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Small Business Innovative Research Program (SBIR)

Stimulating participation in technological innovation and commercialization by small businesses

Program Basics
The Small Business Innovation Research (SBIR) program is a government-wide program that provides competitive research funding for qualified small businesses. There are eleven federal agencies that participate in SBIR that include, Dept. of Agriculture, Dept. of Commerce, Dept. of Defense, Dept. of Education, Dept. of Energy, Dept. of Health and Human Services (primarily the National Institutes of Health), Dept. of Homeland Security, Dept. of Transportation, Environmental Protection Agency, National Aeronautics and Space Administration, and National Science Foundation. Each agency administers its own SBIR program but the U.S. Small Business Administration's Office of Innovation, Research, and Technology (www.sba.gov/sbir) oversees the SBIR program across the federal government.

The objectives of the SBIR Program are to stimulate technological innovations in the private sector, strengthen the role of small businesses in meeting federal research and development needs, increase private sector commercialization of innovations derived from agency-supported research and development efforts, and foster and encourage participation by women-owned and socially and economically disadvantaged small business firms in technological innovations.

The SBIR grant program is divided into two phases. Phase I supports technical feasibility studies. Phase II provides financial assistance for Phase I projects to enter the development stage to the point of commercialization. Businesses are encouraged to pursue Phase III — commercialization — through other sources, as SBIR does not provide funding for expansion, marketing, and application of the developed technology.

The USDA SBIR program awards grants in the following 12 topic categories: forests and related resources; plant production and protection - biology; animal production and protection; air, water, and soils; food science and nutrition; rural and community development; aquaculture; biofuels and biobased products; marketing and trade; animal manure management; small and mid-size farms and plant production and protection - engineering.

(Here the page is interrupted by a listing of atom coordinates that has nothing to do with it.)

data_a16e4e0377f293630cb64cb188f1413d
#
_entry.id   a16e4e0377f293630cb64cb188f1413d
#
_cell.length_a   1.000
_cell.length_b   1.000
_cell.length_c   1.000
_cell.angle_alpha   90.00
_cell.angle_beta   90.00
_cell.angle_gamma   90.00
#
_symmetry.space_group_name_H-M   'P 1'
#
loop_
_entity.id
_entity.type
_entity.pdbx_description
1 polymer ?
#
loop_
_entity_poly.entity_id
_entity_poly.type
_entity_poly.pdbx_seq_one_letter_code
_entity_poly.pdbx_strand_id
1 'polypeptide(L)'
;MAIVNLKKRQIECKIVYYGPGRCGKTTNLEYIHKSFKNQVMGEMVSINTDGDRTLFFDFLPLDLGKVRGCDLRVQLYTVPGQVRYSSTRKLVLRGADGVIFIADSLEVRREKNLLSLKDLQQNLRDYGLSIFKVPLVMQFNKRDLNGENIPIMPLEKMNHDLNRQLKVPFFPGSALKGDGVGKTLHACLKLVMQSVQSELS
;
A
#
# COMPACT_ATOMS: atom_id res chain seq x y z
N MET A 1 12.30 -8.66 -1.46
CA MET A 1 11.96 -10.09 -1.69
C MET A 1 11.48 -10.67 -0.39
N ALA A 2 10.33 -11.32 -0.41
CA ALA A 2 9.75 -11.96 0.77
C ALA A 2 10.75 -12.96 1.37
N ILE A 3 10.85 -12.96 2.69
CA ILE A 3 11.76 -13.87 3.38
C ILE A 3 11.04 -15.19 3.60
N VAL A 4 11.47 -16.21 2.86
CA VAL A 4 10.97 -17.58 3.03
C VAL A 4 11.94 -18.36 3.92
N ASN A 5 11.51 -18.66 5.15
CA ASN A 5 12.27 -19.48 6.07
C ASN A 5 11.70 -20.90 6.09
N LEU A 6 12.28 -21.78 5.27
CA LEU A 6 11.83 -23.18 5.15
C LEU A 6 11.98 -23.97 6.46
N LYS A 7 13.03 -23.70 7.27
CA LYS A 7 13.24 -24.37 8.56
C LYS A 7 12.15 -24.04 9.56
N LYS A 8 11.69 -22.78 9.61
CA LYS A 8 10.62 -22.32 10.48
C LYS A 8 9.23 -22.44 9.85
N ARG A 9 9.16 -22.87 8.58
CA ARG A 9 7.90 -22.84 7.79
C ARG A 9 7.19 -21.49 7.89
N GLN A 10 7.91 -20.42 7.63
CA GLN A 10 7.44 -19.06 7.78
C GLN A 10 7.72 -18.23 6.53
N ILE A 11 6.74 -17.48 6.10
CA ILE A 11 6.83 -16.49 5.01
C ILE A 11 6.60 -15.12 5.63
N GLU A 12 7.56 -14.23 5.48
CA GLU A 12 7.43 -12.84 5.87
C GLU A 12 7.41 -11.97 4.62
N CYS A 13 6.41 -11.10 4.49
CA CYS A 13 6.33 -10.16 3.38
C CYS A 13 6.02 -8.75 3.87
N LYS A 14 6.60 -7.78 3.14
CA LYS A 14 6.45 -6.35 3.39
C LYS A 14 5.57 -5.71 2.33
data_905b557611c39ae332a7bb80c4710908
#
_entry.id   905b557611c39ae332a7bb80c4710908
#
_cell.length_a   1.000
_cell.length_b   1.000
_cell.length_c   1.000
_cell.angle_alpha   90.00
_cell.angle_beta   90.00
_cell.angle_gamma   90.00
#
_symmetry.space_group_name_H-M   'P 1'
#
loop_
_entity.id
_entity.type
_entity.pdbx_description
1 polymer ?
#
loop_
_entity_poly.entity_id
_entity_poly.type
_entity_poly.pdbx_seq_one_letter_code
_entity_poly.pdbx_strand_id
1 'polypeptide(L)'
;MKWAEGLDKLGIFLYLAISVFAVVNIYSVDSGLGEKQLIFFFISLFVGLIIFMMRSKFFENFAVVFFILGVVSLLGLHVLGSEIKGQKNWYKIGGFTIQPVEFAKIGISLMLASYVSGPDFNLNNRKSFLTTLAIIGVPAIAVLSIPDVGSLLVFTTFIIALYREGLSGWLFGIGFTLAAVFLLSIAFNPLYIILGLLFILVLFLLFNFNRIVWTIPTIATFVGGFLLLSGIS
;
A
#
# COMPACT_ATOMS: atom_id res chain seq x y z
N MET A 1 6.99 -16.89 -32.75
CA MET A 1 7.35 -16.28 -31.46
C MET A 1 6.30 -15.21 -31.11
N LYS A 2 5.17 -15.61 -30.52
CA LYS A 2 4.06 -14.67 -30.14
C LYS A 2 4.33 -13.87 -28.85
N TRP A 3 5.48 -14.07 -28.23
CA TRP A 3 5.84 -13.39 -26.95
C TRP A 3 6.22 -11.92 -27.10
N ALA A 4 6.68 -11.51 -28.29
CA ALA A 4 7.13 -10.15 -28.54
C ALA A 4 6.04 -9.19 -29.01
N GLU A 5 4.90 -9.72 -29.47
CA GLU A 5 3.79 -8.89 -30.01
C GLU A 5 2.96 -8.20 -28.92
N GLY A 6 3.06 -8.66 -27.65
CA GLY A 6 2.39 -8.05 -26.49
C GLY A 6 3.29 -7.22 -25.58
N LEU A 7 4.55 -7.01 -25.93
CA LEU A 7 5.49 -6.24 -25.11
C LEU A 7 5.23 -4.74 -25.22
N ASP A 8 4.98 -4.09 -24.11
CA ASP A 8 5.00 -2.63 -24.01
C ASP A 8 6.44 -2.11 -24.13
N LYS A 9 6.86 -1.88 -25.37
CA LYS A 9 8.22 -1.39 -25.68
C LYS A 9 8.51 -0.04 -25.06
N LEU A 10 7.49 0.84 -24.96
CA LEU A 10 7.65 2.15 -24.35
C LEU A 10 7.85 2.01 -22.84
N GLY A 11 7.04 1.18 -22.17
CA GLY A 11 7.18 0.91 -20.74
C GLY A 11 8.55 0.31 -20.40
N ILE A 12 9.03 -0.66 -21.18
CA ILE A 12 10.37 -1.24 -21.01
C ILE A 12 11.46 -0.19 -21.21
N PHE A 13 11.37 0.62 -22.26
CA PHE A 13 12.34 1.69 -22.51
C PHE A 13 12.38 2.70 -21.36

USDA SBIR Project Examples
Phase I

USDA SBIR
Phase II

Application and Financial Information
Phase I grants are for 8 months and do not exceed $90,000. Phase II grants are for 24 months and do not exceed $400,000. Permission for no-cost extensions may be granted.

Applications in the form of program solicitations are generally available and open in early June and close in early September. Pre-applications and proposals are not accepted, but advice may be sought from the SBIR program office at any time at 202-401-4002.

Eligibility, Uses and Restrictions
To be eligible for Phase I or Phase II grants, the business, which can be a small farm, cannot have more than 500 employees (full time, part-time, temporary, or other). Only Phase I winners are eligible to submit Phase II proposals. The principal investigator must work for the small business a minimum of 51% of his/her time.

Website
The program solicitation, proposal preparation instructions, evaluation criteria, considerations, information sources, research topic descriptions, technical abstracts, and information on upcoming national conferences are available on the USDA SBIR website.
www.nifa.usda.gov/fo/sbir
sbir@nifa.usda.gov

Contact Information
SBIR Program Office
sbir@nifa.usda.gov
202-401-4002

Dr. Charles F. Cleland
SBIR National Program Leader
202-401-6852
ccleland@nifa.usda.gov

Dr. William Goldner
SBIR National Program Leader
202-401-1719
wgoldner@nifa.usda.gov

Last Updated November 4, 2009

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